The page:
Police Association of NSW president Scott Weber told the SMH that the CBD and Kings Cross lockouts have increased patronage of areas outside the lockouts zone, especially in Newtown and Pyrmont, creating an “epicentre for alcohol” and a “recipe for disaster”. Sydney MP Alex Greenwich agreed, telling the SMH that the CBD lockout “creates a honeypot effect for the Star casino.”
Read more at http://www.inthemix.com.au/news/58856/At_least_someone_has_benefited_from_Sydneys_lockout_laws#CjMkkl0UlEeHz5vr.99





media publication ‘Inthemix’ has released a well written article, addressing the debate of the lockout laws:

The debate on how to address alcohol-fueled violence got polarised earlier this year into the wowsers versus the party people. This complex issue deserves a more mature conversation about our relationship with alcohol – one that excludes hysteria – with solutions that help achieve a vibrant and safe city after dark.

Sydney is a global city and we need a vibrant night time economy with venues that provide for live music, drag shows and DJs, so that Sydney remains at the world forefront of music and culture. Liveable cities provide entertainment to residents and visitors late at night, and the best places for nightlife are also safe.

Often references to the “lockouts” cover a suite of measures introduced by the NSW Government at the beginning of the year to curb alcohol-fuelled violence, which include the 1.30am lockout, improved responsible service of alcohol and 3am cessation of service. I support some of the restrictions, which I believe help make our city more safe, but I opposed the package in Parliament because other restrictions merely damage the inner city’s nightlife.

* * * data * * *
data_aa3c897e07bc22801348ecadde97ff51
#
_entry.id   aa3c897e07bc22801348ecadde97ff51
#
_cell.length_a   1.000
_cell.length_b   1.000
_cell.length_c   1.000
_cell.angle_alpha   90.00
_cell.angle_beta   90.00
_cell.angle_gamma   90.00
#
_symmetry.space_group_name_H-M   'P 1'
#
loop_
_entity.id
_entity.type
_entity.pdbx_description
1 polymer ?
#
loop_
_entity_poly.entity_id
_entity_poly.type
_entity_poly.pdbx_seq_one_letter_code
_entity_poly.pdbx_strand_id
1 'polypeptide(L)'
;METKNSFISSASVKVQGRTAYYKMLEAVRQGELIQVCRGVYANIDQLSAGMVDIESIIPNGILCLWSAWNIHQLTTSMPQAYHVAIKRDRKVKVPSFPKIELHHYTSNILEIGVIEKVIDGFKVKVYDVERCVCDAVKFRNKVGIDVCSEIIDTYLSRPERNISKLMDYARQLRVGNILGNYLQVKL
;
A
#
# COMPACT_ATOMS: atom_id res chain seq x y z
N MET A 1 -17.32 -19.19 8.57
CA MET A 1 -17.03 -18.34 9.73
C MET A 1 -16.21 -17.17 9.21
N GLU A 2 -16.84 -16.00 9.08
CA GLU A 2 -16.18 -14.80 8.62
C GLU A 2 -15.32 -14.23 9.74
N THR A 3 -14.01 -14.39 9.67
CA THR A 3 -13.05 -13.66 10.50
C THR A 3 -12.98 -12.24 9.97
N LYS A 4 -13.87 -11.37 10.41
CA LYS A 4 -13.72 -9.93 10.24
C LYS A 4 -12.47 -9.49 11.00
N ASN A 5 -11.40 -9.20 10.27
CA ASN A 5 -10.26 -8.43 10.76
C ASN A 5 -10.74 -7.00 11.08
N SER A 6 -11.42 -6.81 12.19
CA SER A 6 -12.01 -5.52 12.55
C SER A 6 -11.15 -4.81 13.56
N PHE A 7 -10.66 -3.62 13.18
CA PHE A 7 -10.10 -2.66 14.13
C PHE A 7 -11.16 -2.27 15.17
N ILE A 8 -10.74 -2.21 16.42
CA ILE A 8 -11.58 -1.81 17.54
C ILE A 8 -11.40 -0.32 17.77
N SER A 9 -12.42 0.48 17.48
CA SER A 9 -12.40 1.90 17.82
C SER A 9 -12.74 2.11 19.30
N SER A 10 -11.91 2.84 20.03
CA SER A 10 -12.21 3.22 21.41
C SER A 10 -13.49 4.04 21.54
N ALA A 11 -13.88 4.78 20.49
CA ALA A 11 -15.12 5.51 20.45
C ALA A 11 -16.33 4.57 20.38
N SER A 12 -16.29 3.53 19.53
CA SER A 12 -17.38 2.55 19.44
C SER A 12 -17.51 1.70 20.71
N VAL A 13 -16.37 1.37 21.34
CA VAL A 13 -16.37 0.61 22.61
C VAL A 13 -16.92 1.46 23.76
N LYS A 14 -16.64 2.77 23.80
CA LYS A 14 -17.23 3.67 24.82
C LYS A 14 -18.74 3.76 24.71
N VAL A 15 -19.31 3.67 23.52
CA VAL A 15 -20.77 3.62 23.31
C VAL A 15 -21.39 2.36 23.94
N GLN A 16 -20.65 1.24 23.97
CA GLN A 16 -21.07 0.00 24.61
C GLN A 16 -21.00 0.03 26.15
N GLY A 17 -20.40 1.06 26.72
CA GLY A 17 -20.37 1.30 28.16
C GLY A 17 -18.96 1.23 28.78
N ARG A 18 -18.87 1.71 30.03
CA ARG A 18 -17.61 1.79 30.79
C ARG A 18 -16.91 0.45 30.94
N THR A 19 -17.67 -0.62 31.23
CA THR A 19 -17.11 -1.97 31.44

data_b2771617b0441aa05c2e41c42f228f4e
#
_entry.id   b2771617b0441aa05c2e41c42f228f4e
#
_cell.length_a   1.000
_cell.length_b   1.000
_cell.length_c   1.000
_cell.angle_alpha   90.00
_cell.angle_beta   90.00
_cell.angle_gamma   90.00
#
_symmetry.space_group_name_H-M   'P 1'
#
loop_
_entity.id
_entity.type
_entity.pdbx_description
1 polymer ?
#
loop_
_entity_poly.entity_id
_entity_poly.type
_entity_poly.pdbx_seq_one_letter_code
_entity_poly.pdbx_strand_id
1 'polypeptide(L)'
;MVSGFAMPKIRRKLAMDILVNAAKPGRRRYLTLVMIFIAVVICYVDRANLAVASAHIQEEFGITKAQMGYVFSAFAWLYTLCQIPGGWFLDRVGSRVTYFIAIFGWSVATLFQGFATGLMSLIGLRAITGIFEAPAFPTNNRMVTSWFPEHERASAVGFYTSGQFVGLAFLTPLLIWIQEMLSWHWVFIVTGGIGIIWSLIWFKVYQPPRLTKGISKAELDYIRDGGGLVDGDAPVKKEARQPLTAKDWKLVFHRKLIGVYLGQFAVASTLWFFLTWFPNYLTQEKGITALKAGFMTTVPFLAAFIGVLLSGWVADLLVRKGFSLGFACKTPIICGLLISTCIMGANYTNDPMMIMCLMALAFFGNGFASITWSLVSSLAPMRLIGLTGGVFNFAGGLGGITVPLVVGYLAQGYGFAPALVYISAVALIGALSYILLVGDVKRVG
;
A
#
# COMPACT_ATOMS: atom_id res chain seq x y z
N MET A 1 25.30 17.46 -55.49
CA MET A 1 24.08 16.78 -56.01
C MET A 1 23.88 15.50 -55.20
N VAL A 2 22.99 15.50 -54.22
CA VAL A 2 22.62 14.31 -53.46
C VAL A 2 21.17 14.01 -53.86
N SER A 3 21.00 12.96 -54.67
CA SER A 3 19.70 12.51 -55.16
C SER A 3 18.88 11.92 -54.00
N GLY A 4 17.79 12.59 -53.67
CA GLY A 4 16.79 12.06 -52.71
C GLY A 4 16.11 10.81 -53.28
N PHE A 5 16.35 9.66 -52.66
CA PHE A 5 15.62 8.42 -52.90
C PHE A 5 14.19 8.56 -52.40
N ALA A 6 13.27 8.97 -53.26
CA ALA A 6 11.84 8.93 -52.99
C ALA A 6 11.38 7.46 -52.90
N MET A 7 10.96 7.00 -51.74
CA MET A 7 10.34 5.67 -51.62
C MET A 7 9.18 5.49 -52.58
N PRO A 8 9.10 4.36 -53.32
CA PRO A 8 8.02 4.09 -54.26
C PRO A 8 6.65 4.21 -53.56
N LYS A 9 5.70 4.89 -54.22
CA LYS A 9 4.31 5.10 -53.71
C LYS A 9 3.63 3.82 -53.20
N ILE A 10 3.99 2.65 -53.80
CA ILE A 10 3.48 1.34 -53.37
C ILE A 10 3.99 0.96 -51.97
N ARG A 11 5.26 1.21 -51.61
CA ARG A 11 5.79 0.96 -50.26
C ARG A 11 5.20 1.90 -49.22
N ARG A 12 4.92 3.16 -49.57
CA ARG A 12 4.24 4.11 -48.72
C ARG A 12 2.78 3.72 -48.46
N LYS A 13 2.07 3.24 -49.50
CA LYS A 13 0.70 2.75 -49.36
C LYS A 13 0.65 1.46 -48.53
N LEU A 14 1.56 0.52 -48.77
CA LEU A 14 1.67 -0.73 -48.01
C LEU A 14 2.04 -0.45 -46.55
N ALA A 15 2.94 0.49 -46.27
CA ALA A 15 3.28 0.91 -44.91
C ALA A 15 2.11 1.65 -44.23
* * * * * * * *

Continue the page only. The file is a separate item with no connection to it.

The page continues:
While lockouts themselves are an important tool for penalising unsafe and poorly managed venues, the evidence that it reduces violence in hotspots is not strong. Because the 1.30am CBD and Kings Cross lockouts were introduced within a wider package of restrictions, if violence is reduced, it will be difficult to know what part the lockouts played. What we do know is that imposing the blanket 1.30am lockout unfairly penalises many well-run and safe venues, while advantaging those just outside the precincts, such as the Star Casino.

“The evidence that it reduces violence in hotspots is not strong.”

Well-run venues that provide entertainment late at night should be part of the solution – when people dance to a DJ or watch a band or show, they don’t drink as much. But the operators of such venues tell me they are suffering from having to close their doors to new patrons at 1.30am, with some licensees reporting losses of between 40 and 70 per cent and staff laid off. DJs, musos and performers say there are fewer opportunities to perform in the inner city.

The vibrancy of Sydney’s late-night scene is at risk and I’ve asked the government to exempt from the 1.30am lockout well-run, safe venues that provide alternatives to binge drinking. A New Democracy Citizen’s Jury Report supported exemptions for venues with a proven record of good behaviour, no incidents and lower risks to public safety and I believe there is wider support for such a policy.